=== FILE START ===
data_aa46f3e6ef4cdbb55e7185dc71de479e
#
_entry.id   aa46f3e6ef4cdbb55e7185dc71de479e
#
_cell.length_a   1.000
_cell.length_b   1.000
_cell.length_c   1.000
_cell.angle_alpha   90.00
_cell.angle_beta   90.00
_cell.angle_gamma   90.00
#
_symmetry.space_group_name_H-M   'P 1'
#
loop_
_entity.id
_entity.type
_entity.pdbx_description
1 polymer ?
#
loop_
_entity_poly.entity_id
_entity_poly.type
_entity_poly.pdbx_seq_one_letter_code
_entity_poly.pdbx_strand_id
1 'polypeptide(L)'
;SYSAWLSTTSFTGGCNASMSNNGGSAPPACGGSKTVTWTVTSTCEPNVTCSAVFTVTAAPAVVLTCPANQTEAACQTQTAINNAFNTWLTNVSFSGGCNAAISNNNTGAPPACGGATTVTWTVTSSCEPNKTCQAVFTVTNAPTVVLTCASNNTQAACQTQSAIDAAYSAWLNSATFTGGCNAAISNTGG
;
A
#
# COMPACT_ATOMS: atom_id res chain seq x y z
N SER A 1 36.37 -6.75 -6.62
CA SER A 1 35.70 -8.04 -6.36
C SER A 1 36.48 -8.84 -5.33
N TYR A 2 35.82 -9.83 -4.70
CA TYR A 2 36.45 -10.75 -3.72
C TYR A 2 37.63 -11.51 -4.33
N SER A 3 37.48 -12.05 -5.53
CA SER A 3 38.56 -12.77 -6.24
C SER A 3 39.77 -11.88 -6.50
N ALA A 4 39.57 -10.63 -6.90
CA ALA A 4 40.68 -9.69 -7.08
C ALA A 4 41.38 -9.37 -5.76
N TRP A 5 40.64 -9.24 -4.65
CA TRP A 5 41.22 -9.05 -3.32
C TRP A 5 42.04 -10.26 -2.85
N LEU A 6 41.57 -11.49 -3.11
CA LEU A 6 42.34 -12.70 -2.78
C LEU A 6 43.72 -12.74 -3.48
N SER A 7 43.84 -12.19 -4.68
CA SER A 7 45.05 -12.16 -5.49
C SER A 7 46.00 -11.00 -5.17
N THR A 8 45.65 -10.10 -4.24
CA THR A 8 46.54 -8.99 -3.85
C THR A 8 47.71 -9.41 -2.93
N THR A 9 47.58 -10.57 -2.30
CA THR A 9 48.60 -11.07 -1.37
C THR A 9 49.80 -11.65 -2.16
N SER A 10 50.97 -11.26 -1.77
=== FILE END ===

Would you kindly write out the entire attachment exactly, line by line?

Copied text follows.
data_aa46f3e6ef4cdbb55e7185dc71de479e
#
_entry.id   aa46f3e6ef4cdbb55e7185dc71de479e
#
_cell.length_a   1.000
_cell.length_b   1.000
_cell.length_c   1.000
_cell.angle_alpha   90.00
_cell.angle_beta   90.00
_cell.angle_gamma   90.00
#
_symmetry.space_group_name_H-M   'P 1'
#
loop_
_entity.id
_entity.type
_entity.pdbx_description
1 polymer ?
#
loop_
_entity_poly.entity_id
_entity_poly.type
_entity_poly.pdbx_seq_one_letter_code
_entity_poly.pdbx_strand_id
1 'polypeptide(L)'
;SYSAWLSTTSFTGGCNASMSNNGGSAPPACGGSKTVTWTVTSTCEPNVTCSAVFTVTAAPAVVLTCPANQTEAACQTQTAINNAFNTWLTNVSFSGGCNAAISNNNTGAPPACGGATTVTWTVTSSCEPNKTCQAVFTVTNAPTVVLTCASNNTQAACQTQSAIDAAYSAWLNSATFTGGCNAAISNTGG
;
A
#
# COMPACT_ATOMS: atom_id res chain seq x y z
N SER A 1 36.37 -6.75 -6.62
CA SER A 1 35.70 -8.04 -6.36
C SER A 1 36.48 -8.84 -5.33
N TYR A 2 35.82 -9.83 -4.70
CA TYR A 2 36.45 -10.75 -3.72
C TYR A 2 37.63 -11.51 -4.33
N SER A 3 37.48 -12.05 -5.53
CA SER A 3 38.56 -12.77 -6.24
C SER A 3 39.77 -11.88 -6.50
N ALA A 4 39.57 -10.63 -6.90
CA ALA A 4 40.68 -9.69 -7.08
C ALA A 4 41.38 -9.37 -5.76
N TRP A 5 40.64 -9.24 -4.65
CA TRP A 5 41.22 -9.05 -3.32
C TRP A 5 42.04 -10.26 -2.85
N LEU A 6 41.57 -11.49 -3.11
CA LEU A 6 42.34 -12.70 -2.78
C LEU A 6 43.72 -12.74 -3.48
N SER A 7 43.84 -12.19 -4.68
CA SER A 7 45.05 -12.16 -5.49
C SER A 7 46.00 -11.00 -5.17
N THR A 8 45.65 -10.10 -4.24
CA THR A 8 46.54 -8.99 -3.85
C THR A 8 47.71 -9.41 -2.93
N THR A 9 47.58 -10.57 -2.30
CA THR A 9 48.60 -11.07 -1.37
C THR A 9 49.80 -11.65 -2.16
N SER A 10 50.97 -11.26 -1.77